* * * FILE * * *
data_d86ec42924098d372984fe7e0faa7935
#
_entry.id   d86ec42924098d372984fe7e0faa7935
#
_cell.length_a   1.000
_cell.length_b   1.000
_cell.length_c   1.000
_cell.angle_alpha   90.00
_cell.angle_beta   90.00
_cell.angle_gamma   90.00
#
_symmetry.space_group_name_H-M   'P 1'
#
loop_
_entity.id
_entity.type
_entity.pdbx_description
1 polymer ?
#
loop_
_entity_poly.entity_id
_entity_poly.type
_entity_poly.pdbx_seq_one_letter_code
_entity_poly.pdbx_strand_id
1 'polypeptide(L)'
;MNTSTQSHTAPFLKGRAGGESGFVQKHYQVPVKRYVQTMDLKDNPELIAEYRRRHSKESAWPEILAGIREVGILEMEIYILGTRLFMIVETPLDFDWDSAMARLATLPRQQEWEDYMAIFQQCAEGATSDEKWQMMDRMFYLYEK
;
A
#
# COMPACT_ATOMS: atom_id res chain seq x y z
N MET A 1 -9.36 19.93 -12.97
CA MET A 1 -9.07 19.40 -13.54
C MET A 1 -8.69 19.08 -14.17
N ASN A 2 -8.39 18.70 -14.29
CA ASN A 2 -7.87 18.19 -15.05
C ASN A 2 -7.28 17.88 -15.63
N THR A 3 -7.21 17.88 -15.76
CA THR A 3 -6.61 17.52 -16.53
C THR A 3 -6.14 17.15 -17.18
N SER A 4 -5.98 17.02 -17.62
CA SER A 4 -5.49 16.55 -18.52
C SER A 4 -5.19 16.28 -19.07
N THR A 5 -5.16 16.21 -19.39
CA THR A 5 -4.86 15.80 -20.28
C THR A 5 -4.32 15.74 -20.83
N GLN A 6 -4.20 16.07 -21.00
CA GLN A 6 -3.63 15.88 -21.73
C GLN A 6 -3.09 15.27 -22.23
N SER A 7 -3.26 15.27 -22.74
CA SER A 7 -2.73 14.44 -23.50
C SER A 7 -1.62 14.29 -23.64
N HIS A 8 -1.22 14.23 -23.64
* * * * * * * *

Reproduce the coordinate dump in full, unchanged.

data_d86ec42924098d372984fe7e0faa7935
#
_entry.id   d86ec42924098d372984fe7e0faa7935
#
_cell.length_a   1.000
_cell.length_b   1.000
_cell.length_c   1.000
_cell.angle_alpha   90.00
_cell.angle_beta   90.00
_cell.angle_gamma   90.00
#
_symmetry.space_group_name_H-M   'P 1'
#
loop_
_entity.id
_entity.type
_entity.pdbx_description
1 polymer ?
#
loop_
_entity_poly.entity_id
_entity_poly.type
_entity_poly.pdbx_seq_one_letter_code
_entity_poly.pdbx_strand_id
1 'polypeptide(L)'
;MNTSTQSHTAPFLKGRAGGESGFVQKHYQVPVKRYVQTMDLKDNPELIAEYRRRHSKESAWPEILAGIREVGILEMEIYILGTRLFMIVETPLDFDWDSAMARLATLPRQQEWEDYMAIFQQCAEGATSDEKWQMMDRMFYLYEK
;
A
#
# COMPACT_ATOMS: atom_id res chain seq x y z
N MET A 1 -9.36 19.93 -12.97
CA MET A 1 -9.07 19.40 -13.54
C MET A 1 -8.69 19.08 -14.17
N ASN A 2 -8.39 18.70 -14.29
CA ASN A 2 -7.87 18.19 -15.05
C ASN A 2 -7.28 17.88 -15.63
N THR A 3 -7.21 17.88 -15.76
CA THR A 3 -6.61 17.52 -16.53
C THR A 3 -6.14 17.15 -17.18
N SER A 4 -5.98 17.02 -17.62
CA SER A 4 -5.49 16.55 -18.52
C SER A 4 -5.19 16.28 -19.07
N THR A 5 -5.16 16.21 -19.39
CA THR A 5 -4.86 15.80 -20.28
C THR A 5 -4.32 15.74 -20.83
N GLN A 6 -4.20 16.07 -21.00
CA GLN A 6 -3.63 15.88 -21.73
C GLN A 6 -3.09 15.27 -22.23
N SER A 7 -3.26 15.27 -22.74
CA SER A 7 -2.73 14.44 -23.50
C SER A 7 -1.62 14.29 -23.64
N HIS A 8 -1.22 14.23 -23.64